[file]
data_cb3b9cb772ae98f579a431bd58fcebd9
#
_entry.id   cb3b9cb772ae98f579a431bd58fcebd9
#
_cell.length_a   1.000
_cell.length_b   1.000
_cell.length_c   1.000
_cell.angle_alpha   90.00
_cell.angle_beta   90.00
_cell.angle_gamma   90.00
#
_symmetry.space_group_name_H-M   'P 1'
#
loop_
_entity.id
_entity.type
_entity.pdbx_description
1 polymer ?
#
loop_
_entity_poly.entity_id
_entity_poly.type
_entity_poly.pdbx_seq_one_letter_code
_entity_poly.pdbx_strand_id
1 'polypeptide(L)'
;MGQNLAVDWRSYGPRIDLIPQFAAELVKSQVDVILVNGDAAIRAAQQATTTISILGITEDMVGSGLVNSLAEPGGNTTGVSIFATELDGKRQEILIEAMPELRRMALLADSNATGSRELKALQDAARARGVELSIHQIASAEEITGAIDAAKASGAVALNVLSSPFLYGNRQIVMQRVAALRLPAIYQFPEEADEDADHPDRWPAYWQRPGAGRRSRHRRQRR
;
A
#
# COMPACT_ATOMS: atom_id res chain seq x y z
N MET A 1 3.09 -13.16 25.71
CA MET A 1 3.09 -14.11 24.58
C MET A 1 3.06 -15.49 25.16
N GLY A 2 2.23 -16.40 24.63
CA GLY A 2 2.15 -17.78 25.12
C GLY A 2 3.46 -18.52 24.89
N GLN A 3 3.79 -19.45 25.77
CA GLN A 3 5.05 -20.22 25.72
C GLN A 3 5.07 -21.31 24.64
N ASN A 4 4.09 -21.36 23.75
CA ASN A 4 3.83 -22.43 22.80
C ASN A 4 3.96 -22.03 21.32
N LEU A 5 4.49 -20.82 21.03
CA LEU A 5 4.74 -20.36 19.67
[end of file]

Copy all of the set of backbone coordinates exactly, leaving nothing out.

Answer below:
data_cb3b9cb772ae98f579a431bd58fcebd9
#
_entry.id   cb3b9cb772ae98f579a431bd58fcebd9
#
_cell.length_a   1.000
_cell.length_b   1.000
_cell.length_c   1.000
_cell.angle_alpha   90.00
_cell.angle_beta   90.00
_cell.angle_gamma   90.00
#
_symmetry.space_group_name_H-M   'P 1'
#
loop_
_entity.id
_entity.type
_entity.pdbx_description
1 polymer ?
#
loop_
_entity_poly.entity_id
_entity_poly.type
_entity_poly.pdbx_seq_one_letter_code
_entity_poly.pdbx_strand_id
1 'polypeptide(L)'
;MGQNLAVDWRSYGPRIDLIPQFAAELVKSQVDVILVNGDAAIRAAQQATTTISILGITEDMVGSGLVNSLAEPGGNTTGVSIFATELDGKRQEILIEAMPELRRMALLADSNATGSRELKALQDAARARGVELSIHQIASAEEITGAIDAAKASGAVALNVLSSPFLYGNRQIVMQRVAALRLPAIYQFPEEADEDADHPDRWPAYWQRPGAGRRSRHRRQRR
;
A
#
# COMPACT_ATOMS: atom_id res chain seq x y z
N MET A 1 3.09 -13.16 25.71
CA MET A 1 3.09 -14.11 24.58
C MET A 1 3.06 -15.49 25.16
N GLY A 2 2.23 -16.40 24.63
CA GLY A 2 2.15 -17.78 25.12
C GLY A 2 3.46 -18.52 24.89
N GLN A 3 3.79 -19.45 25.77
CA GLN A 3 5.05 -20.22 25.72
C GLN A 3 5.07 -21.31 24.64
N ASN A 4 4.09 -21.36 23.75
CA ASN A 4 3.83 -22.43 22.80
C ASN A 4 3.96 -22.03 21.32
N LEU A 5 4.49 -20.82 21.03
CA LEU A 5 4.74 -20.36 19.67